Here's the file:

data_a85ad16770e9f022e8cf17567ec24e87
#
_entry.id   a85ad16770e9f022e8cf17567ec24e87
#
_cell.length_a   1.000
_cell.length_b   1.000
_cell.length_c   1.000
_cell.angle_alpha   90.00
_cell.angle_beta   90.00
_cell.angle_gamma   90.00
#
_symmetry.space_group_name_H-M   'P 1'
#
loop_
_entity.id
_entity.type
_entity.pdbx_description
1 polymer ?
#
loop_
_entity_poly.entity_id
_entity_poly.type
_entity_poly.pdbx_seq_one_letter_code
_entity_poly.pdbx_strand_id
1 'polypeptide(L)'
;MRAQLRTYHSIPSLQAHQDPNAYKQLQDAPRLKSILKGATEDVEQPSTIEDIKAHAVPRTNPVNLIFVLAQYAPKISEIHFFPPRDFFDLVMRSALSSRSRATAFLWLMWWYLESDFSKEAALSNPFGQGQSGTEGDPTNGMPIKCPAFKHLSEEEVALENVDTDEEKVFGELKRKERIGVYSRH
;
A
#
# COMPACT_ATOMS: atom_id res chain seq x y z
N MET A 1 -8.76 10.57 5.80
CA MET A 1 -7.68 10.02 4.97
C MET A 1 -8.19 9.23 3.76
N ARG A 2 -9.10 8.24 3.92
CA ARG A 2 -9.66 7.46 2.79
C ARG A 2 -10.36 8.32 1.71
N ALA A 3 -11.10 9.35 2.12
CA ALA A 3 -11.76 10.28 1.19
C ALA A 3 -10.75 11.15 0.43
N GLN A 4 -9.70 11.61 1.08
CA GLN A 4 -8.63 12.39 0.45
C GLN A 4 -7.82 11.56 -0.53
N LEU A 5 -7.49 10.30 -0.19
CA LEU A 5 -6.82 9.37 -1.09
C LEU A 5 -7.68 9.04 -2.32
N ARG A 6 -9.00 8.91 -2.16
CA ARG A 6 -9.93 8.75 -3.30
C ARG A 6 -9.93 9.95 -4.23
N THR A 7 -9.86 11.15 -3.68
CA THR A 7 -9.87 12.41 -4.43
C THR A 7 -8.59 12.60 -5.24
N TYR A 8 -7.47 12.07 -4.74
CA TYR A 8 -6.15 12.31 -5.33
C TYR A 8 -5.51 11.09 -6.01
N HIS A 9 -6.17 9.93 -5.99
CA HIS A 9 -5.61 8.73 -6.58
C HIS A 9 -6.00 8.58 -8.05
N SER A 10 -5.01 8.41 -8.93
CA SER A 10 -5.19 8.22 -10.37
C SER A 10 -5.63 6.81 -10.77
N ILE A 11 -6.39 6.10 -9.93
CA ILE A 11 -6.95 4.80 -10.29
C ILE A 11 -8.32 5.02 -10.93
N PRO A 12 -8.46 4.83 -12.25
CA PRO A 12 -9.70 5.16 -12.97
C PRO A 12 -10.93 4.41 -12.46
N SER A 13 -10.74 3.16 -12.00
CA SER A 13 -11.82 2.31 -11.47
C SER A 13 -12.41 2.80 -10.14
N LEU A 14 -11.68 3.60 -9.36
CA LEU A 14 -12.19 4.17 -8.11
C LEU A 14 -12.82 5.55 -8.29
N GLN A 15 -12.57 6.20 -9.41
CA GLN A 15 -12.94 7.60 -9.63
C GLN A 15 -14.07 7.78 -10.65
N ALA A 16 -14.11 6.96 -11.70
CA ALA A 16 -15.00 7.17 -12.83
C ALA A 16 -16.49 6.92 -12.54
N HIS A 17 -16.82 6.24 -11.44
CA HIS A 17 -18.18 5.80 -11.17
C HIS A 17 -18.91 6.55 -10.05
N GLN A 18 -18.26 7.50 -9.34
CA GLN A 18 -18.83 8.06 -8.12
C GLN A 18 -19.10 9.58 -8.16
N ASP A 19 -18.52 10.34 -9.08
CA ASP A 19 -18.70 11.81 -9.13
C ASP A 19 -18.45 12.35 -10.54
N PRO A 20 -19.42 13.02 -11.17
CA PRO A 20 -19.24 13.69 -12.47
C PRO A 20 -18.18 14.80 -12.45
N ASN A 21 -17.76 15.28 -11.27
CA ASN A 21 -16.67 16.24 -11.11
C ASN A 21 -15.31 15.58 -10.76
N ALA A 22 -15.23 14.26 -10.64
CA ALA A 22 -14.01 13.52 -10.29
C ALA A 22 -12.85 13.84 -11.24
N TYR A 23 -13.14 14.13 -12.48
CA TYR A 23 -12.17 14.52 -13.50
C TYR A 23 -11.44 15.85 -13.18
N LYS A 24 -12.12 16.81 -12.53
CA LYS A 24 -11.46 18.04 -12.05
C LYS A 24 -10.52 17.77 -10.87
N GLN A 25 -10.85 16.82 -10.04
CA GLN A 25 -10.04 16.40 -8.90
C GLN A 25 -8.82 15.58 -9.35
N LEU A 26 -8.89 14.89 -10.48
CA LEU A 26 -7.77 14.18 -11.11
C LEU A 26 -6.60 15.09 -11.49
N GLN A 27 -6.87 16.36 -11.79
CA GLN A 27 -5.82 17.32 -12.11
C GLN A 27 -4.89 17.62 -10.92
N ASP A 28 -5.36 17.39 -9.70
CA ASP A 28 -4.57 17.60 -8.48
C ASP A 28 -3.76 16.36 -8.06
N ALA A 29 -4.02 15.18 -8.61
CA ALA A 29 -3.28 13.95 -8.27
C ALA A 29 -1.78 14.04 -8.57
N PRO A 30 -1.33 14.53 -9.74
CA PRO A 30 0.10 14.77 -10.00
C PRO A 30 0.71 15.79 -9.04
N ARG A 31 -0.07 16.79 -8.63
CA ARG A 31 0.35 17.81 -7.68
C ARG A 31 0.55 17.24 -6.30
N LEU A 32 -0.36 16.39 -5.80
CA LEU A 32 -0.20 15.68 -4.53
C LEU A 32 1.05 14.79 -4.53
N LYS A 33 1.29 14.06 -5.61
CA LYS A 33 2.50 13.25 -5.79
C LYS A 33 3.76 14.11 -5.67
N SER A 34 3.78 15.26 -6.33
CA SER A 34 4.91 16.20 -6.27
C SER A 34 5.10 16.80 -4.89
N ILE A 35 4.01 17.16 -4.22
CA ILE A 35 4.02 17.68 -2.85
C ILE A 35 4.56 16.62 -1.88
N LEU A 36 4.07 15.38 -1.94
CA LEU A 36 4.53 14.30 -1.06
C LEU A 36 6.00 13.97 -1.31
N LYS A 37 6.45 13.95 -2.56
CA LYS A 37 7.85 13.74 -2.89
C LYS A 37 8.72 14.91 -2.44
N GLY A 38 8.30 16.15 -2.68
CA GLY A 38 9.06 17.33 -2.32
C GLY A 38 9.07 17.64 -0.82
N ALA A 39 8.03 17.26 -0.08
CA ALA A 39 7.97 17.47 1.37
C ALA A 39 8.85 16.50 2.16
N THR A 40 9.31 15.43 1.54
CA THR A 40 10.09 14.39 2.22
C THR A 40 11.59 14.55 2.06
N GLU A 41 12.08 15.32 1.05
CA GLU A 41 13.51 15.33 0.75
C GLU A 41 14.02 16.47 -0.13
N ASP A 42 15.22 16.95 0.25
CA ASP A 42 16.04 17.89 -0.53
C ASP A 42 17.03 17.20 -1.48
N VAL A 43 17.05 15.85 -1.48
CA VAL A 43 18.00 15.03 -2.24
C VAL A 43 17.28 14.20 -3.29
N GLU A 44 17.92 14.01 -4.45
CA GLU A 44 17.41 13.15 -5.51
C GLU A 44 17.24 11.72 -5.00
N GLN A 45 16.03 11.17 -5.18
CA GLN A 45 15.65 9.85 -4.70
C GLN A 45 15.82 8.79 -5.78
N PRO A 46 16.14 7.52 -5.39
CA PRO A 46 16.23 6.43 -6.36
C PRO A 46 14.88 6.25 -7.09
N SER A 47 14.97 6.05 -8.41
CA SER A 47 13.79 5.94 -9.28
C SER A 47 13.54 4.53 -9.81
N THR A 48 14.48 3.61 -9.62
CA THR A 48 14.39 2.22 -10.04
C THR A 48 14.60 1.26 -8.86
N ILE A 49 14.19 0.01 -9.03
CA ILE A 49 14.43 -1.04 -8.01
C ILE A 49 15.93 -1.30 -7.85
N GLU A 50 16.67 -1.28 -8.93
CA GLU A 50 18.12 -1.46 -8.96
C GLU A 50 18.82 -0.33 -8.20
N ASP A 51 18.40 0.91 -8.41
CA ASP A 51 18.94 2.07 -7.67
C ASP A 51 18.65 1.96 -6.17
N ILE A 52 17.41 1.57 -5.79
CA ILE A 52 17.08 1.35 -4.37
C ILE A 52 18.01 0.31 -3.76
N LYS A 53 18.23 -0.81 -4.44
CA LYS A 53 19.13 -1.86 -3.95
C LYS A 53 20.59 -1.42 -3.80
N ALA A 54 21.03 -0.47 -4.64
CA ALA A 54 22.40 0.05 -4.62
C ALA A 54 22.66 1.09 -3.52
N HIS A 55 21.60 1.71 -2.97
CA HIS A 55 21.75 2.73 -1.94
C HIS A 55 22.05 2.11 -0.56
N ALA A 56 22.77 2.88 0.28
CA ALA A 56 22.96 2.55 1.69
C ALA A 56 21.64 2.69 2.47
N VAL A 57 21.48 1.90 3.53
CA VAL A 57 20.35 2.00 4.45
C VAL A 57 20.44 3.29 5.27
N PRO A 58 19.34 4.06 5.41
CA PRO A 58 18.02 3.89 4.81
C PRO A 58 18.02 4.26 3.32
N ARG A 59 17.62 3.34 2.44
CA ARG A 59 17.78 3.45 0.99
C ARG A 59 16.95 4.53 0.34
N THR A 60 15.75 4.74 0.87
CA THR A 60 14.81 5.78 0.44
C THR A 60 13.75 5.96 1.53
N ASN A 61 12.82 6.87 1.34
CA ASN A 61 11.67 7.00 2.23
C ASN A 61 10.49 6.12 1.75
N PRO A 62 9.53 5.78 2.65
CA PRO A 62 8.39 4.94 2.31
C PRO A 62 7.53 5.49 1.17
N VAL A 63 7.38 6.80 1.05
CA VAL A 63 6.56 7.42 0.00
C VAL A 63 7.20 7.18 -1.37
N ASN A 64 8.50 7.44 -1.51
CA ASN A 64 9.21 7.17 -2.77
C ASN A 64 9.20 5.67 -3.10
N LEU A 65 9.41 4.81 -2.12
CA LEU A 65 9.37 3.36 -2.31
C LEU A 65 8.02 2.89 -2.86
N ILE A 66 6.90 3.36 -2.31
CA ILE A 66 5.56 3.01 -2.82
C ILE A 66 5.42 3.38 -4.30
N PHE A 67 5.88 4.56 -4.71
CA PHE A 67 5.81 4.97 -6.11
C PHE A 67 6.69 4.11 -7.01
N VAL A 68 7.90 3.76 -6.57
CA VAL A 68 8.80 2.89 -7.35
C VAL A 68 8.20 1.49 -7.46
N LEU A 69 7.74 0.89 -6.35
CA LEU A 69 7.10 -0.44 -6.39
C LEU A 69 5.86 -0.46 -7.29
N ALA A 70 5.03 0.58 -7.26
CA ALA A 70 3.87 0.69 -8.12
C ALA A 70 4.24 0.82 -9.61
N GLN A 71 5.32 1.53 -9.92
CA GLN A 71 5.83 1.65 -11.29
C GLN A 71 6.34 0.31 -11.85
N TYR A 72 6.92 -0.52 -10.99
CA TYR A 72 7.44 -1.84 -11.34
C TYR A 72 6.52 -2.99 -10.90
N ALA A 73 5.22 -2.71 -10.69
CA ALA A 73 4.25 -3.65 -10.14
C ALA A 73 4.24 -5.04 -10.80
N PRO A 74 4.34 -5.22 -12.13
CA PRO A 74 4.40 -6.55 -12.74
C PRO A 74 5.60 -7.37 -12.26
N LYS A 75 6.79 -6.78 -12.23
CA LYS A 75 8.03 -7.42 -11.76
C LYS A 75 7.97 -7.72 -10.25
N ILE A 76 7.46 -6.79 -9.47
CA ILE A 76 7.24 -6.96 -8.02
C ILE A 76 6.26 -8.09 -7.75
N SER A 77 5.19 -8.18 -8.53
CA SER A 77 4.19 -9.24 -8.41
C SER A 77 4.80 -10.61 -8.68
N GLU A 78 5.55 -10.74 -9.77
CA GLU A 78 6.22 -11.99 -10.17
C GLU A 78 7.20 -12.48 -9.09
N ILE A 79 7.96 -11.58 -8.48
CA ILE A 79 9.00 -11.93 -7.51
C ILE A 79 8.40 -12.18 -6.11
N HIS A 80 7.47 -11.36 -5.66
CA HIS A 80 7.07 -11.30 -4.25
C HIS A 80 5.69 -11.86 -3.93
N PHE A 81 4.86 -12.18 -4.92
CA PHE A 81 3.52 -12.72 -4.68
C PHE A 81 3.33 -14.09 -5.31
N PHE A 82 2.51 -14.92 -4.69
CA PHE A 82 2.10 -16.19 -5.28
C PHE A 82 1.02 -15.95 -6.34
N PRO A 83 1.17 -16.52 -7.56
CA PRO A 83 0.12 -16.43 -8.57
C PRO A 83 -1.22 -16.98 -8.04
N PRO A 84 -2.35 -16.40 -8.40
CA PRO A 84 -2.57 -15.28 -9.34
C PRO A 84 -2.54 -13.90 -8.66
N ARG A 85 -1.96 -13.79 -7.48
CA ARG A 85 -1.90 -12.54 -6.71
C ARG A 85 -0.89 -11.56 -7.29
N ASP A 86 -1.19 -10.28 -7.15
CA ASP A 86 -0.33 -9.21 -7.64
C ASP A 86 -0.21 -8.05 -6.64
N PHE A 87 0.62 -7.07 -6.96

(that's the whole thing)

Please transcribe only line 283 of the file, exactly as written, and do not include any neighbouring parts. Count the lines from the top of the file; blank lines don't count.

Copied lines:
N ARG A 85 -1.96 -13.79 -7.48